Australia's central bank on Tuesday slashed interest rates to a record low and said it was ready to provide further action if needed as policymakers around the world pledge economic support against the impact of the coronavirus.

In lowering rates by 25 basis points to 0.50 percent, Reserve Bank of Australia boss Philip Lowe warned global growth was expected to be lower in the first half of 2020 and COVID-19 was also having a "significant effect" domestically.

Australia's education and travel sectors, which are heavily reliant on China -- where the outbreak started -- have been particularly hard hit and surrounding uncertainty is also likely to impact spending.

"Given the evolving situation, it is difficult to predict how large and long-lasting the effect will be," Lowe said in a statement. "Once the coronavirus is contained, the Australian economy is expected to return to an improving trend."

"Policy measures have been announced in several countries, including China, which will help support growth," he said. "In most economies, including the United States, there is an expectation of further monetary stimulus over coming months."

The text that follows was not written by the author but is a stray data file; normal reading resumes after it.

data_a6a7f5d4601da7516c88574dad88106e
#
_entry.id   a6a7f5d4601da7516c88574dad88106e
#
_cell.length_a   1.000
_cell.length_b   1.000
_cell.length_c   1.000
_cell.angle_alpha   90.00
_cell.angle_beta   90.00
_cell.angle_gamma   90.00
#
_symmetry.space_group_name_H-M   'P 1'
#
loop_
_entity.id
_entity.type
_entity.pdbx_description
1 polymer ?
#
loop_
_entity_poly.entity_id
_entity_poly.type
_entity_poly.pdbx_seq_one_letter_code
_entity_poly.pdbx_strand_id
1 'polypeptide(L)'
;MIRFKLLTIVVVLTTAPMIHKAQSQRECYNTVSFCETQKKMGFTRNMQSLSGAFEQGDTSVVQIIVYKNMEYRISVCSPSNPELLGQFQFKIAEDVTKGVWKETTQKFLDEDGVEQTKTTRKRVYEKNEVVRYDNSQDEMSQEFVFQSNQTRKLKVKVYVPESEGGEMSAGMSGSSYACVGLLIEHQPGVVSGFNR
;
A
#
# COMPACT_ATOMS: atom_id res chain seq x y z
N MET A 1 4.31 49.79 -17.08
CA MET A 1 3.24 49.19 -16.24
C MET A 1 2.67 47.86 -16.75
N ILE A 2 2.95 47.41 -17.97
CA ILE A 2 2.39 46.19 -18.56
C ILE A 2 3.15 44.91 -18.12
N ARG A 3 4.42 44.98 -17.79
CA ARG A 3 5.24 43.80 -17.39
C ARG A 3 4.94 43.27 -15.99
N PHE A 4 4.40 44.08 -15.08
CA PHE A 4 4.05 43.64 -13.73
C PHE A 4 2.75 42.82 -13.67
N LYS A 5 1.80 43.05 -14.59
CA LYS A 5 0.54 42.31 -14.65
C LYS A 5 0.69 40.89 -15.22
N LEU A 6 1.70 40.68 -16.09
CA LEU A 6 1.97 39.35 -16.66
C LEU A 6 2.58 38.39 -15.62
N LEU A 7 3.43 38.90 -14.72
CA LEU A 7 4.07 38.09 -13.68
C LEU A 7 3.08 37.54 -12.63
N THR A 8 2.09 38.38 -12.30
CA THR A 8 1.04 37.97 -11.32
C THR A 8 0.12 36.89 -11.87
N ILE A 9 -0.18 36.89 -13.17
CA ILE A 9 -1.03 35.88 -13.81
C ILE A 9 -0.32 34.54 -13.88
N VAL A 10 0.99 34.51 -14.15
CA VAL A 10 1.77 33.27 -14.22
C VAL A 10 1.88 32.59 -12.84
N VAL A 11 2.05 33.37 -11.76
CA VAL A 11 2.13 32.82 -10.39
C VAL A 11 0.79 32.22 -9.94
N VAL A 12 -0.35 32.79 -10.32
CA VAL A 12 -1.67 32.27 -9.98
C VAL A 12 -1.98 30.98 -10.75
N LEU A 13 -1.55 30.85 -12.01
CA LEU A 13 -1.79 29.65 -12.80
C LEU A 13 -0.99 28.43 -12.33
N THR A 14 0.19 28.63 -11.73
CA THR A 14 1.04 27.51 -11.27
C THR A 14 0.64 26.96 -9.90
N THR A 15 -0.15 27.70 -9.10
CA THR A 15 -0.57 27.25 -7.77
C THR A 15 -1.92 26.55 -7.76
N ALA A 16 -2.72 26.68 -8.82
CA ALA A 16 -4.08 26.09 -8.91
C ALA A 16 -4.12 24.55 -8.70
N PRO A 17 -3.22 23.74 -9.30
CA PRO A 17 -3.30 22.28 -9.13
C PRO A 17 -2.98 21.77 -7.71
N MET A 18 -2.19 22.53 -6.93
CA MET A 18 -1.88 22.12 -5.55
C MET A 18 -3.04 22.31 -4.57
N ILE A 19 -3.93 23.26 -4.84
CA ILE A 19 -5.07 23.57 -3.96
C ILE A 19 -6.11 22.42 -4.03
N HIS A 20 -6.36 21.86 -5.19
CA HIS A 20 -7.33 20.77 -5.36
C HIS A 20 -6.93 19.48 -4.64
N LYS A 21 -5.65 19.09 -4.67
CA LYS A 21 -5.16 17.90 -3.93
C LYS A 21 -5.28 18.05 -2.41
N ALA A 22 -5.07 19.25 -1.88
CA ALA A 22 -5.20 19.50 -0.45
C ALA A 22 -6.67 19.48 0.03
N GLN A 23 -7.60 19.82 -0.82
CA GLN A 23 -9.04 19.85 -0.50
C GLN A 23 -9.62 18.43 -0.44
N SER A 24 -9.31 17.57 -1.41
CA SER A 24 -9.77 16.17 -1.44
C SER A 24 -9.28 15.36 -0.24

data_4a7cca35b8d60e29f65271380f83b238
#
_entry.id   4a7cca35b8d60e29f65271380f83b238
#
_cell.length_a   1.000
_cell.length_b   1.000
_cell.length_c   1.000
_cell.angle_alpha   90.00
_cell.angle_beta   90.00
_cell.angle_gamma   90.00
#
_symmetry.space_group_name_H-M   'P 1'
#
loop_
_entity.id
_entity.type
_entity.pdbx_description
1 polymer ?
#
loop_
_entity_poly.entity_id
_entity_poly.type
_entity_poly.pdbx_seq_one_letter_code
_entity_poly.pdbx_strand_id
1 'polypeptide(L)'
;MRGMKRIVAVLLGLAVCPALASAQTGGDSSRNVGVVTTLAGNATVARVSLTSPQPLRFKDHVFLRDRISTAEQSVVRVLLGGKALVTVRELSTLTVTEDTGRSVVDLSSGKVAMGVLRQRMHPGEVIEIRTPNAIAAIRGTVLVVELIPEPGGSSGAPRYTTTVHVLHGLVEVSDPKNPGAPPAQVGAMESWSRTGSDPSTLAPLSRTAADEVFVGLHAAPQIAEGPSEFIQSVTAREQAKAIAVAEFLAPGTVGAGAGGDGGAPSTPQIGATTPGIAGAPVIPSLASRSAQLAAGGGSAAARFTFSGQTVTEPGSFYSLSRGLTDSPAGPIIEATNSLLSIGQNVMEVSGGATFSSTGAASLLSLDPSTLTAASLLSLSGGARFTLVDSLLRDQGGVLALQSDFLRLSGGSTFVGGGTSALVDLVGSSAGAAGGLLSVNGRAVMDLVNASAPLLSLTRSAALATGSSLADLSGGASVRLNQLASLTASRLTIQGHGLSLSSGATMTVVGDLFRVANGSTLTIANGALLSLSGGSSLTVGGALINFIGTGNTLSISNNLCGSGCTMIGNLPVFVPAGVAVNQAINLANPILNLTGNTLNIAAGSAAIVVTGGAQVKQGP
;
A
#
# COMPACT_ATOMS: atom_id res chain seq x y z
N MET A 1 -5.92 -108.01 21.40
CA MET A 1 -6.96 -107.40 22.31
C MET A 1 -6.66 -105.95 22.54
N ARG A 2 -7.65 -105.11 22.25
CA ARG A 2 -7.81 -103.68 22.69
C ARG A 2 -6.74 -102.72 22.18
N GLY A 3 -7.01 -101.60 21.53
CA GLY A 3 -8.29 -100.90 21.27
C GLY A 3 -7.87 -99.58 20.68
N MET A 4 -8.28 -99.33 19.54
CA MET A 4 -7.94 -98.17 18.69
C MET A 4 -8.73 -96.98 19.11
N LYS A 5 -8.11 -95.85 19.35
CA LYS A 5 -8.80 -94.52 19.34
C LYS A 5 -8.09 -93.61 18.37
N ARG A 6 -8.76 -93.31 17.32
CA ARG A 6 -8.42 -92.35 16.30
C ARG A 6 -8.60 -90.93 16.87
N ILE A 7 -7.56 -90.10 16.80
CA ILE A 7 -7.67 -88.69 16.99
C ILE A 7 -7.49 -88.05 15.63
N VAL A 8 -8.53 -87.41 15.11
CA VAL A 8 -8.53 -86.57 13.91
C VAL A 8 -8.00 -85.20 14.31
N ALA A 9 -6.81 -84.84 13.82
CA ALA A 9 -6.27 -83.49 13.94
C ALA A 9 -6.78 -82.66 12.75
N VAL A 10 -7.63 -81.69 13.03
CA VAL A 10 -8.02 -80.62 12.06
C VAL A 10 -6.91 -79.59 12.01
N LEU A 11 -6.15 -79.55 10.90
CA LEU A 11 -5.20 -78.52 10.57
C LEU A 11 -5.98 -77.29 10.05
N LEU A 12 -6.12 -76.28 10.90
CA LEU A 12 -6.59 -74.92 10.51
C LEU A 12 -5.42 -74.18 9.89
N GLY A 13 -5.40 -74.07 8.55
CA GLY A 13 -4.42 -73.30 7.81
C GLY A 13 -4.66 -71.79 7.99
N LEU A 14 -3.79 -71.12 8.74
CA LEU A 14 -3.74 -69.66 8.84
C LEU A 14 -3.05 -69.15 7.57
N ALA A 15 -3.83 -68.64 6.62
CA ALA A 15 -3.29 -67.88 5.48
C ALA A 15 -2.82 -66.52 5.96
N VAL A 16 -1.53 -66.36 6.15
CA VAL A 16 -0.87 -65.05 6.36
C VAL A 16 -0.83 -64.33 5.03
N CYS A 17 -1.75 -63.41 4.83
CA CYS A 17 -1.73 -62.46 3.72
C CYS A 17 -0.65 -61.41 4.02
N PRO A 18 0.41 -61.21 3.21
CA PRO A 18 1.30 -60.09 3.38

He added that the bank would continue to monitor developments "closely" and was "prepared to ease monetary policy further" if necessary.

Donald Trump jumped on the cut, using it to attack the Federal Reserve and push for a similar move at home.

The announcement came as other institutions including the Federal Reserve, Bank of Japan and European Central Bank said they were ready to step in to mitigate the economic pressure of the outbreak, which the OECD said could send global growth to its lowest level since the financial crisis.

"The RBA became the first developed market central bank to cut in response to the coronavirus, paving the way for other banks to ease over coming weeks," said TD Securities' Prashant Newnaha.

Though the RBA struck an optimistic tone about the future, analysts have predicted the country's economy could contract unless the virus is contained.

"There is expectation of further stimulus over coming months in most economies," said Newnaha. "The RBA's focus on offshore central bank developments... implies this is not the end of the RBA easing cycle, even if fiscal support is forthcoming."

Despite a record 29 years without a recession, it had already been flagging owing to growing unemployment, stagnant wages and high household debt.

Economic growth was a modest 1.7 percent in 2019, prompting the central bank to slash rates three times in less than six months.

A crippling drought and devastating months-long bushfire crisis have also dealt a blow, with the government saying the dry spell had taken a quarter of a percentage point off expansion in gross domestic product.

One bright spot noted by the RBA was stronger house prices, with an uptick in the Sydney and Melbourne markets coming in recent months after a lengthy slowdown.